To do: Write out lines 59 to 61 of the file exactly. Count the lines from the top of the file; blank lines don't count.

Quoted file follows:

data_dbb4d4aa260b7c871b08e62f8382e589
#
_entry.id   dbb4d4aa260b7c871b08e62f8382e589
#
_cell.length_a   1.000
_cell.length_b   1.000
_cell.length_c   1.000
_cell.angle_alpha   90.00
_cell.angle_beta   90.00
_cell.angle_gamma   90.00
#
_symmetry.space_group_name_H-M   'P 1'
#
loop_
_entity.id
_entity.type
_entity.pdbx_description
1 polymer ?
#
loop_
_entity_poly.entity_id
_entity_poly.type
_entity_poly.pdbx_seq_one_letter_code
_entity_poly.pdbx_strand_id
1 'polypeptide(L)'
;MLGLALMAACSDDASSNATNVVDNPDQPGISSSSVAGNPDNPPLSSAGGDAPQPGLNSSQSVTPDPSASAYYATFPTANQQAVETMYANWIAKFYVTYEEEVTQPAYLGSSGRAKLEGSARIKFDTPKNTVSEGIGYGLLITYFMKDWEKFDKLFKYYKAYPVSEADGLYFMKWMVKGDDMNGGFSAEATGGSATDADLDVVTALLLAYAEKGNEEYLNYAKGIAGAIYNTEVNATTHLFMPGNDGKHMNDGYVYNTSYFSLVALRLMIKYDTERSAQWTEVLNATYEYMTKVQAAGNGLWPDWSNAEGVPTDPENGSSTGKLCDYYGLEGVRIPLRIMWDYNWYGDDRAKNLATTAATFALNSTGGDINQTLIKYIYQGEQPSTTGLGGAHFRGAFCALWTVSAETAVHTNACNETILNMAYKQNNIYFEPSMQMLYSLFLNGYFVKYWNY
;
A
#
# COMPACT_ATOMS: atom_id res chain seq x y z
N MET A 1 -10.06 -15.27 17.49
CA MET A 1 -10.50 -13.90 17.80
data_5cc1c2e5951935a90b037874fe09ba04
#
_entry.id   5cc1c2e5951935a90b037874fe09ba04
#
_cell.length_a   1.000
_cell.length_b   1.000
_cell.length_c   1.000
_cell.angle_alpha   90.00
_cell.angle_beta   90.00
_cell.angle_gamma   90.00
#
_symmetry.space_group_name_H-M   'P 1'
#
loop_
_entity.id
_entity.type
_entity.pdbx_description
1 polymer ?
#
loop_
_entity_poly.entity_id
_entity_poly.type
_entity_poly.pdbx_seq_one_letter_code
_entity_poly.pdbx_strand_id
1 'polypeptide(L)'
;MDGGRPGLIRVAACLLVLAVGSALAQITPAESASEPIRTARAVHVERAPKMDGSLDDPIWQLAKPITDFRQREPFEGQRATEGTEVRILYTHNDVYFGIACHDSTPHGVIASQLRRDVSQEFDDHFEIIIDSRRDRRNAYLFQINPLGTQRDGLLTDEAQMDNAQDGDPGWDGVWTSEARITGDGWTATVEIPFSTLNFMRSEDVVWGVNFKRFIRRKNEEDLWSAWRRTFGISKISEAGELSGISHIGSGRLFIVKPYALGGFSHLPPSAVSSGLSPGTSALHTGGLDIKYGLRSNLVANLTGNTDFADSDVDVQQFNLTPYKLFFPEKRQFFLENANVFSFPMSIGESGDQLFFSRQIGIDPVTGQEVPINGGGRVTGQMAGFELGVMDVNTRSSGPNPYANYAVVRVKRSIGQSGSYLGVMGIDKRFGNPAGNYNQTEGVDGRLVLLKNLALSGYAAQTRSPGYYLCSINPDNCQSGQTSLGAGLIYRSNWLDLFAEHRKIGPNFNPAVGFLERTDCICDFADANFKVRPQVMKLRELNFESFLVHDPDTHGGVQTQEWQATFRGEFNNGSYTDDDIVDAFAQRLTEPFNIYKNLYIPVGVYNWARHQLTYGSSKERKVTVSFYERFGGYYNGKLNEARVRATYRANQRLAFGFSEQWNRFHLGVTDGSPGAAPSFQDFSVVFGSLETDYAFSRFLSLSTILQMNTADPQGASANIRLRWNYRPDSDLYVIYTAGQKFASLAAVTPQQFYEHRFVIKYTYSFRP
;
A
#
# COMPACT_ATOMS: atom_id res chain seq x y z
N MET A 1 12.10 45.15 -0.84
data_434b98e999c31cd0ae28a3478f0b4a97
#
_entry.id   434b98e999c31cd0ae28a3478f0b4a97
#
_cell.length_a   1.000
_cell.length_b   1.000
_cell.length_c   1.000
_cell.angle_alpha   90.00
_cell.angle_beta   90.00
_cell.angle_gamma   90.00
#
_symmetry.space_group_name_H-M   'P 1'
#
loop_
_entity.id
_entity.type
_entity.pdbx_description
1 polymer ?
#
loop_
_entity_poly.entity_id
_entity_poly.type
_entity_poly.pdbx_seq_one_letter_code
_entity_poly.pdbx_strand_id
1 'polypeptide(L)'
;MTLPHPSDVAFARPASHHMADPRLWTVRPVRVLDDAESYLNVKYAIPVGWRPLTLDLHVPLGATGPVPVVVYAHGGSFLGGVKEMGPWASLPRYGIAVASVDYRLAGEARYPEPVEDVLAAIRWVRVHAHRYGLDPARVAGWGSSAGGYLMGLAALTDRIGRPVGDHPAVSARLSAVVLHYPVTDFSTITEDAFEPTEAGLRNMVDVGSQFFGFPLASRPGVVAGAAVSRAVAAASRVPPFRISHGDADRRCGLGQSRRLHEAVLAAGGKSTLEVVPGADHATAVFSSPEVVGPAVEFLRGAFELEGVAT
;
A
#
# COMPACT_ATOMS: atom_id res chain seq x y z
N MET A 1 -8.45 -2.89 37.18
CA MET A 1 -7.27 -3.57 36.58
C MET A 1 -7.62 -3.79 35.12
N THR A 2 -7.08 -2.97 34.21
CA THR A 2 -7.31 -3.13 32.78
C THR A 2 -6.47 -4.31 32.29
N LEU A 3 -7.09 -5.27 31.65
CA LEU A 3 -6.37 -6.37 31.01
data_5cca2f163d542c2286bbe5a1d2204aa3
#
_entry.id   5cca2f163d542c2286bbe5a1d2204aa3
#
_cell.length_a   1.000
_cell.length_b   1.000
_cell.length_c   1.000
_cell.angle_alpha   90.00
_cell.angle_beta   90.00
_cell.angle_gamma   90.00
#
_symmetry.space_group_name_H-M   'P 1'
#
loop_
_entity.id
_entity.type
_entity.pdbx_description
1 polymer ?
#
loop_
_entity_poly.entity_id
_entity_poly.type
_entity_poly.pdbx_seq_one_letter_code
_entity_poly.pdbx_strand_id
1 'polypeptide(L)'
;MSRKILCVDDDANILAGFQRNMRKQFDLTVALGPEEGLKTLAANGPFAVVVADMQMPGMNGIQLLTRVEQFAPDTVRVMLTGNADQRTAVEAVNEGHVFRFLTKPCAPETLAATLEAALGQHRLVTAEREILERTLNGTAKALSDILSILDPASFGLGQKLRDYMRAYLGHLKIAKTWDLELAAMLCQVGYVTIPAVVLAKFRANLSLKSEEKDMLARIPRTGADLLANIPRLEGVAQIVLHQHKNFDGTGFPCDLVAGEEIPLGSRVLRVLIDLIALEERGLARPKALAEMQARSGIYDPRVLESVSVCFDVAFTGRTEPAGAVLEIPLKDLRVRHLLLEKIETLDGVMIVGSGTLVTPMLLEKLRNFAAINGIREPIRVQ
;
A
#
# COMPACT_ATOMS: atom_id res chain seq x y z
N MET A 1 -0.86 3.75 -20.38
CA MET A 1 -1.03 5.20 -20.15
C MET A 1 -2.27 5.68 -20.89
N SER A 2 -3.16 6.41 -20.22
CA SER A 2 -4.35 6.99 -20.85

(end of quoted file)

;
A
#